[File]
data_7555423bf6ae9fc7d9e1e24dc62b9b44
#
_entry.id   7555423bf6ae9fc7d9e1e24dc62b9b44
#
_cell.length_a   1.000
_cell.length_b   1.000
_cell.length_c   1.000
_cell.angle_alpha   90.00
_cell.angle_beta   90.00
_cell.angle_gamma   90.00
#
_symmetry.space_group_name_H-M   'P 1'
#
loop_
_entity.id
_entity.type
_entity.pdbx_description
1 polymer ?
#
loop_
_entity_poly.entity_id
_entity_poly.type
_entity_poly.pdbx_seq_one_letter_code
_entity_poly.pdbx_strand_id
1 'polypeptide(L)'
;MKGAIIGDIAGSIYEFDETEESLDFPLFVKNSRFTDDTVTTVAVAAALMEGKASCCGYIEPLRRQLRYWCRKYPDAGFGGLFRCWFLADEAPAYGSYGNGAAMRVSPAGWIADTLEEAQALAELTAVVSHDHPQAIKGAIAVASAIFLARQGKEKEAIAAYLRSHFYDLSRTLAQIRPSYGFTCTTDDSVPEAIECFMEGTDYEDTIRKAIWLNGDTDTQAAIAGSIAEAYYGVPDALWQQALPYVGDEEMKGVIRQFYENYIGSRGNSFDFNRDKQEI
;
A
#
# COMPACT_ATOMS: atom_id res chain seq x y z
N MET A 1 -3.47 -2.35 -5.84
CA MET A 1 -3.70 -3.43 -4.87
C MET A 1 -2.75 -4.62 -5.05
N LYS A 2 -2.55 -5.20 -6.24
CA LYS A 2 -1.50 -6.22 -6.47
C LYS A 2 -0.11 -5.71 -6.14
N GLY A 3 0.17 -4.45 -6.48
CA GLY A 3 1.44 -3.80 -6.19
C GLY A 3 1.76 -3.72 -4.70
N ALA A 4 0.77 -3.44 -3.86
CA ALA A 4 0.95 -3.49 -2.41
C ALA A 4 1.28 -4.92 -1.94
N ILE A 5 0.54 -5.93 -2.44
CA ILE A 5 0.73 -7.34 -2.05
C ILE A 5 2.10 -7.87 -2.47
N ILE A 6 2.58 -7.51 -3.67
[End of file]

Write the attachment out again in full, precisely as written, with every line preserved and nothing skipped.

data_7555423bf6ae9fc7d9e1e24dc62b9b44
#
_entry.id   7555423bf6ae9fc7d9e1e24dc62b9b44
#
_cell.length_a   1.000
_cell.length_b   1.000
_cell.length_c   1.000
_cell.angle_alpha   90.00
_cell.angle_beta   90.00
_cell.angle_gamma   90.00
#
_symmetry.space_group_name_H-M   'P 1'
#
loop_
_entity.id
_entity.type
_entity.pdbx_description
1 polymer ?
#
loop_
_entity_poly.entity_id
_entity_poly.type
_entity_poly.pdbx_seq_one_letter_code
_entity_poly.pdbx_strand_id
1 'polypeptide(L)'
;MKGAIIGDIAGSIYEFDETEESLDFPLFVKNSRFTDDTVTTVAVAAALMEGKASCCGYIEPLRRQLRYWCRKYPDAGFGGLFRCWFLADEAPAYGSYGNGAAMRVSPAGWIADTLEEAQALAELTAVVSHDHPQAIKGAIAVASAIFLARQGKEKEAIAAYLRSHFYDLSRTLAQIRPSYGFTCTTDDSVPEAIECFMEGTDYEDTIRKAIWLNGDTDTQAAIAGSIAEAYYGVPDALWQQALPYVGDEEMKGVIRQFYENYIGSRGNSFDFNRDKQEI
;
A
#
# COMPACT_ATOMS: atom_id res chain seq x y z
N MET A 1 -3.47 -2.35 -5.84
CA MET A 1 -3.70 -3.43 -4.87
C MET A 1 -2.75 -4.62 -5.05
N LYS A 2 -2.55 -5.20 -6.24
CA LYS A 2 -1.50 -6.22 -6.47
C LYS A 2 -0.11 -5.71 -6.14
N GLY A 3 0.17 -4.45 -6.48
CA GLY A 3 1.44 -3.80 -6.19
C GLY A 3 1.76 -3.72 -4.70
N ALA A 4 0.77 -3.44 -3.86
CA ALA A 4 0.95 -3.49 -2.41
C ALA A 4 1.28 -4.92 -1.94
N ILE A 5 0.54 -5.93 -2.44
CA ILE A 5 0.73 -7.34 -2.05
C ILE A 5 2.10 -7.87 -2.47
N ILE A 6 2.58 -7.51 -3.67